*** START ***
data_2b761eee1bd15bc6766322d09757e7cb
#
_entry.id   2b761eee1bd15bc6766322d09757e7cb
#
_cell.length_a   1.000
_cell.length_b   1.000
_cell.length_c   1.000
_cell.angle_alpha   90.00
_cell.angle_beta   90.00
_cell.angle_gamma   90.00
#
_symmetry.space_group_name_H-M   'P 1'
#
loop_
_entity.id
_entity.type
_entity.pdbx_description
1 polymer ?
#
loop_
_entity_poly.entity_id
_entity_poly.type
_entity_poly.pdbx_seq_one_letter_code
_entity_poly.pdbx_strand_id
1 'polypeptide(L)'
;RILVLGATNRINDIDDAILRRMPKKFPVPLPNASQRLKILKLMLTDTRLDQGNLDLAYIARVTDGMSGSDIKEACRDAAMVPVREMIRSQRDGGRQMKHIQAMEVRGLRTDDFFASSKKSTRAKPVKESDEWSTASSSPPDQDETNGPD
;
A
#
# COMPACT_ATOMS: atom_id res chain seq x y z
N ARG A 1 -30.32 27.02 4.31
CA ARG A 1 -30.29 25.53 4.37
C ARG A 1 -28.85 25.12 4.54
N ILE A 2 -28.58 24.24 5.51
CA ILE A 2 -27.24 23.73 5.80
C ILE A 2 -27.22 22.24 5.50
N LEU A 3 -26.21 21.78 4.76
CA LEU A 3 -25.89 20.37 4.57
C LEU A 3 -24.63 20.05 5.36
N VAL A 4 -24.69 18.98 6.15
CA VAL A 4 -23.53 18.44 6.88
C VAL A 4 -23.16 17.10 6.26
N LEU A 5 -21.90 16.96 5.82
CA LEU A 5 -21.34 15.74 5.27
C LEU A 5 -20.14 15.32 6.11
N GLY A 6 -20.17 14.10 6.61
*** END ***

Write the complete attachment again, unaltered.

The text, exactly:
data_2b761eee1bd15bc6766322d09757e7cb
#
_entry.id   2b761eee1bd15bc6766322d09757e7cb
#
_cell.length_a   1.000
_cell.length_b   1.000
_cell.length_c   1.000
_cell.angle_alpha   90.00
_cell.angle_beta   90.00
_cell.angle_gamma   90.00
#
_symmetry.space_group_name_H-M   'P 1'
#
loop_
_entity.id
_entity.type
_entity.pdbx_description
1 polymer ?
#
loop_
_entity_poly.entity_id
_entity_poly.type
_entity_poly.pdbx_seq_one_letter_code
_entity_poly.pdbx_strand_id
1 'polypeptide(L)'
;RILVLGATNRINDIDDAILRRMPKKFPVPLPNASQRLKILKLMLTDTRLDQGNLDLAYIARVTDGMSGSDIKEACRDAAMVPVREMIRSQRDGGRQMKHIQAMEVRGLRTDDFFASSKKSTRAKPVKESDEWSTASSSPPDQDETNGPD
;
A
#
# COMPACT_ATOMS: atom_id res chain seq x y z
N ARG A 1 -30.32 27.02 4.31
CA ARG A 1 -30.29 25.53 4.37
C ARG A 1 -28.85 25.12 4.54
N ILE A 2 -28.58 24.24 5.51
CA ILE A 2 -27.24 23.73 5.80
C ILE A 2 -27.22 22.24 5.50
N LEU A 3 -26.21 21.78 4.76
CA LEU A 3 -25.89 20.37 4.57
C LEU A 3 -24.63 20.05 5.36
N VAL A 4 -24.69 18.98 6.15
CA VAL A 4 -23.53 18.44 6.88
C VAL A 4 -23.16 17.10 6.26
N LEU A 5 -21.90 16.96 5.82
CA LEU A 5 -21.34 15.74 5.27
C LEU A 5 -20.14 15.32 6.11
N GLY A 6 -20.17 14.10 6.61